The last tar sands pipeline


By Winona LaDuke

In early June, I traveled to Enbridge’s Shareholder meeting in Calgary, in Alberta Canada. Outside, laid off oil workers screamed, “Build that Pipe” over a bullhorn, and asked people to honk if they supported Canadian oil. Those tar sands workers will likely never have jobs in the industry again – economists, and even the oil fairy government of Alberta, are sobering up to the Boom Bust economy of energy projects. It’s the bust and there is no boom in sight. That’s the problem. It’s really a race to the bottom and to the end ­– that is to be the last tar sands pipeline. For the past four years Canada has been trying to run tar sands pipelines through the US, to the Coast, to anywhere, and it has not gone well. And it’s not going to, and here are the reasons why:

  • Tar sands oil is too expensive. Say you had the most expensive oil in the world and it was landlocked in northern Alberta. Put it this way, Middle eastern conventional oil comes in at $26 a barrel, and there’s about 800 billion barrels out there, that’s according to Rystad Energy, international oil analysts. Tar sands oil comes in at about $83 a barrel, and there’s not much of it. That’s the reality.
  • Big oil doesn’t really care about Alberta’s financial problems. “Alberta governments have suffered from a type of budgetary delusion over the past decade, a phenomenon that drives up spending and sent debt levels soaring,” Newly elected Alberta Premier Jason Kenney wrote in the Calgary Herald. “For decades the choice for Alberta governments seemed simple: the province overspent budgets and trusted that energy revenues would fill the gap.”
  • “Alberta is in a very deep fiscal hole.” Kenney continued, “this… cannot continue. My belief is that we won’t see another boom .This is it, this is the new reality.”
  • Tar sands oil is the dirtiest oil in the world. This stuff is basically asphalt, mixed with a bunch of toxic stuff. The oil needs lots of water and chemicals to bring it out. Nasty stuff really. That reality is leading to divestment – fossil fuels divestment is now at $7 trillion. In the time of climate crisis, even the big insurers are ready to move on.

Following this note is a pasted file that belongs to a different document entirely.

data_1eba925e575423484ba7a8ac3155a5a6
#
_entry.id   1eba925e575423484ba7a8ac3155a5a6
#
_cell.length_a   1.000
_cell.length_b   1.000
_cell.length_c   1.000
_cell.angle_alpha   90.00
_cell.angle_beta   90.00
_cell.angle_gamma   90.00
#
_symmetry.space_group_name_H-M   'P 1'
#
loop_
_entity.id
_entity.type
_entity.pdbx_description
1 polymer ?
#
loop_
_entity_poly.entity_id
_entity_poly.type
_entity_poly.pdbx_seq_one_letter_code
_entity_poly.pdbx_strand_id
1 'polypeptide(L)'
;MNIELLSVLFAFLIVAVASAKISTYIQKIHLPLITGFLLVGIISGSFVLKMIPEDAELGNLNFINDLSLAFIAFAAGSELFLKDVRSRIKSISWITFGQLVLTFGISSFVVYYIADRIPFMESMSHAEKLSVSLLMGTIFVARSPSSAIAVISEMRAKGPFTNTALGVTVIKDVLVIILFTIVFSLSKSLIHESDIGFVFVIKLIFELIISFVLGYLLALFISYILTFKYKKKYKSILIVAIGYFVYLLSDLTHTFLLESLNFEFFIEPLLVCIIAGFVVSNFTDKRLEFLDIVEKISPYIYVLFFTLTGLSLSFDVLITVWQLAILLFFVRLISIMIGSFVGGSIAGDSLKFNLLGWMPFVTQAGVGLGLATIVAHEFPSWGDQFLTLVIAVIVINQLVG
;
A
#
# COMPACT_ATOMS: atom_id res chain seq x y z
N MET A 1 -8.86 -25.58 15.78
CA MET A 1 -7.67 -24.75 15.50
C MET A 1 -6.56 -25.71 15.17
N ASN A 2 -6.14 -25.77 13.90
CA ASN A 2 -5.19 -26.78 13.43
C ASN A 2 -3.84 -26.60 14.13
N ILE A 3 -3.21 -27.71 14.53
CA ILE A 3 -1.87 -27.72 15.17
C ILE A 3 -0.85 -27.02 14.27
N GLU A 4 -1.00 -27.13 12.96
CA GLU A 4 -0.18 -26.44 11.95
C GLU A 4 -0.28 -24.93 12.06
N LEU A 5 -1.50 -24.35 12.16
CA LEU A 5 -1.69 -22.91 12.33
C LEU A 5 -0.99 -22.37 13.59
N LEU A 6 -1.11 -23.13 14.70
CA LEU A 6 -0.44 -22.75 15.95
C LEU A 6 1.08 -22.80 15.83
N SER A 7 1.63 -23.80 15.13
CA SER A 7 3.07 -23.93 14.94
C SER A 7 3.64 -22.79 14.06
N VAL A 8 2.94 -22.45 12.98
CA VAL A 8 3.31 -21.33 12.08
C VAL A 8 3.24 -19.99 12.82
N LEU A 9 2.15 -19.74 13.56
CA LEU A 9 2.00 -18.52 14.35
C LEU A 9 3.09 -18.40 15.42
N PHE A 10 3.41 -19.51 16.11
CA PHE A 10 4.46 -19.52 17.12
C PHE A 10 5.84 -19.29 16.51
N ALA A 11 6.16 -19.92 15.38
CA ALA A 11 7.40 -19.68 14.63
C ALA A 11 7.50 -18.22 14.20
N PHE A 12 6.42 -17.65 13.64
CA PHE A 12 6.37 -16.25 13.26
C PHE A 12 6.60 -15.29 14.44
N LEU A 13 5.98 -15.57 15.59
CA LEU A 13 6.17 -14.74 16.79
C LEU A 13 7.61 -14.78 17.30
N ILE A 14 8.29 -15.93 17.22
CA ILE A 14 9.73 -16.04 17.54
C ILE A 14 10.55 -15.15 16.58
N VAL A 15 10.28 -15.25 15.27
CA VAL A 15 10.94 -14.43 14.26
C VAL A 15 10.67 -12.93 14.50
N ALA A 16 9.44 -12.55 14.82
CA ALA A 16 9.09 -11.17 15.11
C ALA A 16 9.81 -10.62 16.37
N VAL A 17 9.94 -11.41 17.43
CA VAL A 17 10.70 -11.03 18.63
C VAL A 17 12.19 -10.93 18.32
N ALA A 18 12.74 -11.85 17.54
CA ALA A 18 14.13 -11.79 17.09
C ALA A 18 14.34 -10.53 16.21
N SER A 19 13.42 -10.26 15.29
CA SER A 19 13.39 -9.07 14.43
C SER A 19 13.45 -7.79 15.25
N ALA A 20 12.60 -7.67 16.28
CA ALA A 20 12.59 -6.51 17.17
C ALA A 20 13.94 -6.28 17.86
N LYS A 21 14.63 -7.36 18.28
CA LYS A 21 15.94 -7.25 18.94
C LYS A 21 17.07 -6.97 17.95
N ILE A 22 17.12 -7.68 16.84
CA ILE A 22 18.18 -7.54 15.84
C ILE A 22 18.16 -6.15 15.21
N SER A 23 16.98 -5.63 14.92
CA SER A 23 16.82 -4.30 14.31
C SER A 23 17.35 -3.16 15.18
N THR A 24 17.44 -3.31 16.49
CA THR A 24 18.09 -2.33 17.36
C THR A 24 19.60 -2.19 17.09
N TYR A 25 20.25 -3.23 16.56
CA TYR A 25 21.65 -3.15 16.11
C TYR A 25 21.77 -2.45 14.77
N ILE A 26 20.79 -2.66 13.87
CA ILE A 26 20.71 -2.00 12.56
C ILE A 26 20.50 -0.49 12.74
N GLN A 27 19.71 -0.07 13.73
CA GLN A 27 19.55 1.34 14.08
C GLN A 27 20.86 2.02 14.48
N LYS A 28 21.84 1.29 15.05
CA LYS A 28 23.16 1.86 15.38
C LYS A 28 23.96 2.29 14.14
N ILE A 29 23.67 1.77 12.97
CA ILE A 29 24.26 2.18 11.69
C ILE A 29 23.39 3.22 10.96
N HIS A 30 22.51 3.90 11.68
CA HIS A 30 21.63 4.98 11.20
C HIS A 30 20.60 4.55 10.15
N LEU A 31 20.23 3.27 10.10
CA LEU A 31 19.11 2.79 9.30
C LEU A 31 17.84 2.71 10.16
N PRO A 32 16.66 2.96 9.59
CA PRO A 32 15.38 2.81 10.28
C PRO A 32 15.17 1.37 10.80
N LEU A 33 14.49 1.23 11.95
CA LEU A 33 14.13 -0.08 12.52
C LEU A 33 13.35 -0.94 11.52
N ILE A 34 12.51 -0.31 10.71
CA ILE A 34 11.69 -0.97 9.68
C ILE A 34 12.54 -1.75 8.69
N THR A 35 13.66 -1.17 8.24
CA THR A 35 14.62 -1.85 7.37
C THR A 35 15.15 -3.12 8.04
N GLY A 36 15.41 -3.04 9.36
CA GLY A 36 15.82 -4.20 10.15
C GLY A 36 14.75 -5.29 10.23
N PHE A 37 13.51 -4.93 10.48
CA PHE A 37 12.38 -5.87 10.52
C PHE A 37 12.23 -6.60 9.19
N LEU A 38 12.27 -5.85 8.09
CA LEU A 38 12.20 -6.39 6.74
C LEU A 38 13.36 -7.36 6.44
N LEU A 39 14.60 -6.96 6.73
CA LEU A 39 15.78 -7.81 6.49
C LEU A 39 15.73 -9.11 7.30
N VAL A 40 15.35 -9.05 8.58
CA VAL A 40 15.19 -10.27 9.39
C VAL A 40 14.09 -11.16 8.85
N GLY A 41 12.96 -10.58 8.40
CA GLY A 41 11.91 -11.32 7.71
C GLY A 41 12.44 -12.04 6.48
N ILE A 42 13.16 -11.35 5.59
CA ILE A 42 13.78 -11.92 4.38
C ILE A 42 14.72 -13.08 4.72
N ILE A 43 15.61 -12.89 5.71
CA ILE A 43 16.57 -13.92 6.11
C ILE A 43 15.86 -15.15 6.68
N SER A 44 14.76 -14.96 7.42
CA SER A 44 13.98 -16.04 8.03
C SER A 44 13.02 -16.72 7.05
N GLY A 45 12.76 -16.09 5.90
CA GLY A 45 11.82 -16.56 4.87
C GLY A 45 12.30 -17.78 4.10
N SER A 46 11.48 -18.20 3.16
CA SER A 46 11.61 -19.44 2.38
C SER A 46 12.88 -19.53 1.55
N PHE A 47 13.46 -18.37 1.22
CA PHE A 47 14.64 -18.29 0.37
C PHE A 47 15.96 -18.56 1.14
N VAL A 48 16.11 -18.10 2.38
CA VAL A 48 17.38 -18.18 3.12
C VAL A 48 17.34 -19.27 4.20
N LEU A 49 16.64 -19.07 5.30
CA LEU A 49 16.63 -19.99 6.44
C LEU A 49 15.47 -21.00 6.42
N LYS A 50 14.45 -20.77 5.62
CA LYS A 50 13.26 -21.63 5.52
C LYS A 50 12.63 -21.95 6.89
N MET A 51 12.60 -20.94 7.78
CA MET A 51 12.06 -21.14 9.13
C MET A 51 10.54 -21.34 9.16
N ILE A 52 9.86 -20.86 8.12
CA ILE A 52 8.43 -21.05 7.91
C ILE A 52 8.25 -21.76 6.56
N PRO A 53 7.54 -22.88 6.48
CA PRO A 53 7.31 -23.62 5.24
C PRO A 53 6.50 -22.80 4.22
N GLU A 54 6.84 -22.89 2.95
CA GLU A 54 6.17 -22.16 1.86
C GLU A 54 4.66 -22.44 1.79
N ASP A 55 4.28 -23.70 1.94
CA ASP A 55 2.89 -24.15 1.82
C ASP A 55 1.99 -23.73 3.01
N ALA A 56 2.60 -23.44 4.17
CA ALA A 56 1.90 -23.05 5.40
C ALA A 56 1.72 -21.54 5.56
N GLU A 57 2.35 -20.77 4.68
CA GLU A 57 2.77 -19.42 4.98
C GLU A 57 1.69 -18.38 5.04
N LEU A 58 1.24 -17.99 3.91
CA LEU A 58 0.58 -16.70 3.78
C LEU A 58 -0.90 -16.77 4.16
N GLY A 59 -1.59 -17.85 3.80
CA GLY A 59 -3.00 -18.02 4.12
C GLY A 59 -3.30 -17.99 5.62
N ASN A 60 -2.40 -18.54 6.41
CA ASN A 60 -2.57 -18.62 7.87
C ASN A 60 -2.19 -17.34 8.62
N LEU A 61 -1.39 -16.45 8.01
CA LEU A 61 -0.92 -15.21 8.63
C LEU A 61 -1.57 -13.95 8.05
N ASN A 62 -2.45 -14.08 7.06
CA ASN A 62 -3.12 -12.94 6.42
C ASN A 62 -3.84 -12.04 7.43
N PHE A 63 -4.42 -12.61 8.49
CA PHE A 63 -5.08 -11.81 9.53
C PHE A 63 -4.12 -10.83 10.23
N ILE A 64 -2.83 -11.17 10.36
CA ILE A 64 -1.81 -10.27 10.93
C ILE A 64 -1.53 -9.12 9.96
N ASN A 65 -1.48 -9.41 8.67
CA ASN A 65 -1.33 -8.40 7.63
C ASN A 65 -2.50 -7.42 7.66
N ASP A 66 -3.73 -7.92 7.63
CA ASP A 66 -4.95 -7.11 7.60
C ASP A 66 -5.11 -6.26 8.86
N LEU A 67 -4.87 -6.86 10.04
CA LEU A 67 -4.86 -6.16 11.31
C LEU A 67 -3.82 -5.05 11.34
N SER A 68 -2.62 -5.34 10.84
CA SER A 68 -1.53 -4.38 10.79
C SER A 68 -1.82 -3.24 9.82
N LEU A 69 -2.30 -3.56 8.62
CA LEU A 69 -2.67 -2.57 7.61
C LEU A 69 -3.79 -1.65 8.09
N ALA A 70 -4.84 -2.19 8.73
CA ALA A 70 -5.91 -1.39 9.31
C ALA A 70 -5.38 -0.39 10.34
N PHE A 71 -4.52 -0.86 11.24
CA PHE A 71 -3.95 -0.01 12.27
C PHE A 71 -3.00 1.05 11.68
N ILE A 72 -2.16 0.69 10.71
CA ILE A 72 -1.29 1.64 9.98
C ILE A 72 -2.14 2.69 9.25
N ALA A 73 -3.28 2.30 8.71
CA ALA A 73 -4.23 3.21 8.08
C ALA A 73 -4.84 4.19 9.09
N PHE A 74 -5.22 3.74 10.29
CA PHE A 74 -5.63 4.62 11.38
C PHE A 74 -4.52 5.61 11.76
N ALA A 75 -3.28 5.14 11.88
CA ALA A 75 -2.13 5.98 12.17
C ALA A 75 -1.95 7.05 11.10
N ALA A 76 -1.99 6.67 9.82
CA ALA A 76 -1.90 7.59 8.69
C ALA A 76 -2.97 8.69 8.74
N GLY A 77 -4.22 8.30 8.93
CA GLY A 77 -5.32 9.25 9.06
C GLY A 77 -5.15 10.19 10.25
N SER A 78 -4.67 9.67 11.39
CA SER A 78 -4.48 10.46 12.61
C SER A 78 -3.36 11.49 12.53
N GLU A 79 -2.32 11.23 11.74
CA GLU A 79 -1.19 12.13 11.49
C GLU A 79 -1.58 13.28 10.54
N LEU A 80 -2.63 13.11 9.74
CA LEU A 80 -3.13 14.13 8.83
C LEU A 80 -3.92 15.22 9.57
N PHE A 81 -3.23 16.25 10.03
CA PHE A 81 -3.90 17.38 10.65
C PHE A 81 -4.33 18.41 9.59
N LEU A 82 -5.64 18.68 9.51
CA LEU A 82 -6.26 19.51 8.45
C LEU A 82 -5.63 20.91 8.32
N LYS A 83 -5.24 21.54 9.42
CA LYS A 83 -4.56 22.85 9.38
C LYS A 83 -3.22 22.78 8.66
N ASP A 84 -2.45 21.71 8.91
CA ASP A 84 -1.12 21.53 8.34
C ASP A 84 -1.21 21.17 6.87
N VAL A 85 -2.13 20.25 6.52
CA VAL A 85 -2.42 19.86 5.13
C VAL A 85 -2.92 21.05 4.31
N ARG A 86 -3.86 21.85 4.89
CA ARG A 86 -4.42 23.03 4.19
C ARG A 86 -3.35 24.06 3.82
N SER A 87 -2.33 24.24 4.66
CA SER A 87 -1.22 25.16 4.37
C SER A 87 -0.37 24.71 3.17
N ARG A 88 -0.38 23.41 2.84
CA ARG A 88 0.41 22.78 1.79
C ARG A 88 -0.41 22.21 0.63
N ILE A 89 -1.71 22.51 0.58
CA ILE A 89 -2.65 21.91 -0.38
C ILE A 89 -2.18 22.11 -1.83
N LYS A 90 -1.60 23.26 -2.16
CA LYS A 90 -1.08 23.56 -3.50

• No one wants a tar sands pipeline. Two years ago there were five tar sands pipeline projects proposed – Enbridge had two, Trans Canada had two and Kinder Morgan had one. TransCanada’s failed Energy East Pipeline – the longest proposed pipeline from Alberta to New Brunswick was not approved by Canada’s National Energy Board. Neither was Enbridge’s Northern Gateway, which they planned to run through pristine watersheds into a set of fjords in northern British Columbia. Both those projects failed in 2017. None of the remaining pipeline projects are doing well. Ill fated Kinder Morgan pipeline – Trans Mountain, is enmeshed in litigation, despite it’s being nationalized by the Trudeau Administration in August, 2018. That was just the day before the Canadian Federal Appeals Court declared all permits null and void.

That leaves two pipelines fighting to be the last tar sands pipeline: Line 3 and Keystone XL (or KXL Pipeline) which is buried in legal challenges. Keystone faces the federal courts in Montana, and Line 3 faces the courts in Minnesota, as well as a delay. Costly stuff. With the new cost overruns announced by Enbridge, analysts believe it will be the most expensive pipeline never built. The last tar sands pipeline was built already. That’s the skinny – it was called the Alberta Clipper.

Canada now has more people employed in renewables than in all fossil fuels. The math does not add up for the tar sands. How broke do we want to be? And, how many people do we want to arrest and injure in Minnesota to address Canada’s lack of a diversified economic plan?